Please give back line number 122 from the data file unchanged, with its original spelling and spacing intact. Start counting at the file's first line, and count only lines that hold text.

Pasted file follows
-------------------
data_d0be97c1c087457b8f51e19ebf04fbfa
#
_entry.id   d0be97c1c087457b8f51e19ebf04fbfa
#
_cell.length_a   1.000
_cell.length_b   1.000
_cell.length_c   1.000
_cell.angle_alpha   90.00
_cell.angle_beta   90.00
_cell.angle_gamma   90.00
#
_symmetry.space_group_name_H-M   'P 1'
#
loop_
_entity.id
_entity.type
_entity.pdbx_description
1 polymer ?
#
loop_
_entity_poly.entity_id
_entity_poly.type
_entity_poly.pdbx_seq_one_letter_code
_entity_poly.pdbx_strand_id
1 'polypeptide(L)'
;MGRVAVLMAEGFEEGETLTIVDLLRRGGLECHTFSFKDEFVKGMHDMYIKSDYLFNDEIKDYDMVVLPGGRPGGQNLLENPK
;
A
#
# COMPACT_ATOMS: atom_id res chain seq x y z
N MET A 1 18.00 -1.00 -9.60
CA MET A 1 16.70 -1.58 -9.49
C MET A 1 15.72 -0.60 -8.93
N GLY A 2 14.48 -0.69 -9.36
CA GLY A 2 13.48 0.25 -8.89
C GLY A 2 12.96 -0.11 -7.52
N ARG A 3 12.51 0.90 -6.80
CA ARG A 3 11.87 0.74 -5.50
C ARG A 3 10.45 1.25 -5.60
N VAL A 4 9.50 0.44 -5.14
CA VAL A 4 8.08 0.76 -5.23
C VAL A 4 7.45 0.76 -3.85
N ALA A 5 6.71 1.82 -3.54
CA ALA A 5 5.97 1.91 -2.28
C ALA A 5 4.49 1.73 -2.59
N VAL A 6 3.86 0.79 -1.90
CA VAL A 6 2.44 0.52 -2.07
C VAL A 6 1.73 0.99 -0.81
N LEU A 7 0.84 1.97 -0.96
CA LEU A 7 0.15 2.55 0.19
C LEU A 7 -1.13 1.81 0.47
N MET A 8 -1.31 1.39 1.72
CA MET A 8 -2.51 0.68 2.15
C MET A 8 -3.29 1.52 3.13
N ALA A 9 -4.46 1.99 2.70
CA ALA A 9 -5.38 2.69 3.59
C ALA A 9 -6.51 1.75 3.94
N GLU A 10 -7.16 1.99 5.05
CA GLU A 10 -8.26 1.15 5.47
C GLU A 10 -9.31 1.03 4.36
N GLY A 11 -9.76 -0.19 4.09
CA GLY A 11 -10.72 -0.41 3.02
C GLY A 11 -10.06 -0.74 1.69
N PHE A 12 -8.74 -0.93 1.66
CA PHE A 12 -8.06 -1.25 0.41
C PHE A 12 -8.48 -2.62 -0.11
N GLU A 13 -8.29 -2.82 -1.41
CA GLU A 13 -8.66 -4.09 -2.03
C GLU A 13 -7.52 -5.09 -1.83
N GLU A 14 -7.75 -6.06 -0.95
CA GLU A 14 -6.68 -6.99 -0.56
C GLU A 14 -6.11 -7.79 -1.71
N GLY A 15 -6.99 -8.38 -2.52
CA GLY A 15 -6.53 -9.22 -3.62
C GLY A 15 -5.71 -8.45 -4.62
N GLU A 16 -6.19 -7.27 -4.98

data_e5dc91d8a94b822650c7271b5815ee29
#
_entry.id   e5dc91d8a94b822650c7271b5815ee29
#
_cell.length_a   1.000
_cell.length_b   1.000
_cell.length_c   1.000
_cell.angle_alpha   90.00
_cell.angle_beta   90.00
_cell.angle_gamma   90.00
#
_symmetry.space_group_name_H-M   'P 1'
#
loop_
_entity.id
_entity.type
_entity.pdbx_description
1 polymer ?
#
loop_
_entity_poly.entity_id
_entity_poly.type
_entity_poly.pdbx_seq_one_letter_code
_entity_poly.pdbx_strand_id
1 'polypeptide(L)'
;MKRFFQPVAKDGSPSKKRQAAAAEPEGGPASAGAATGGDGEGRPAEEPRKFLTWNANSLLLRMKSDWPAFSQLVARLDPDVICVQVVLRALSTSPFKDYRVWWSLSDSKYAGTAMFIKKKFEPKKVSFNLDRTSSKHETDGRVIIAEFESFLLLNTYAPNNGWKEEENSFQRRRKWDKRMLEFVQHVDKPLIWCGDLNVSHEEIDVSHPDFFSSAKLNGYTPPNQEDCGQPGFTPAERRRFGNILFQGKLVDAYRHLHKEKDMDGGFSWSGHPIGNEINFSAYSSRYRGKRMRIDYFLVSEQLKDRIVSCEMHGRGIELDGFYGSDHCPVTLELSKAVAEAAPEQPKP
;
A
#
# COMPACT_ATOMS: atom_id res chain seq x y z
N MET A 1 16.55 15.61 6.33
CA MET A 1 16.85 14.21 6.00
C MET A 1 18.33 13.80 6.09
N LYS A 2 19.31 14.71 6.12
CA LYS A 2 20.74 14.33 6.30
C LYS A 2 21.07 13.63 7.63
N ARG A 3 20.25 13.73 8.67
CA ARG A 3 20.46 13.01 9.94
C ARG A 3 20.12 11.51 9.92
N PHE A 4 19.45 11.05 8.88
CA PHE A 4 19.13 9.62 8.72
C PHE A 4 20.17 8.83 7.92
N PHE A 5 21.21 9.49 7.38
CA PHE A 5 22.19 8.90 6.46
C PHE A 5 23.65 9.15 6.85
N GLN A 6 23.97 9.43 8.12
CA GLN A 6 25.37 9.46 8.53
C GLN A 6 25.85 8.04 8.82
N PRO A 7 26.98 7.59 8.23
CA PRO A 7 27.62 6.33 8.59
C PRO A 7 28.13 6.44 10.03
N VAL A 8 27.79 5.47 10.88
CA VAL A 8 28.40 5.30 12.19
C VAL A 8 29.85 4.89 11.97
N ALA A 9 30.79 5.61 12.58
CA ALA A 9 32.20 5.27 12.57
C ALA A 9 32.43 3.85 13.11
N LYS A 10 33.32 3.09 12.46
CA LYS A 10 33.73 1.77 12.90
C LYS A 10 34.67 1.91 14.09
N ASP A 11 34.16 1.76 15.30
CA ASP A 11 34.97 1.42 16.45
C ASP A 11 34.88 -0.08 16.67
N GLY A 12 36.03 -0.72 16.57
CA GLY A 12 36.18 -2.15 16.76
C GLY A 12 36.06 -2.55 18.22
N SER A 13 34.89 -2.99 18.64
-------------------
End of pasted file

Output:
N GLN A 6 23.97 9.43 8.12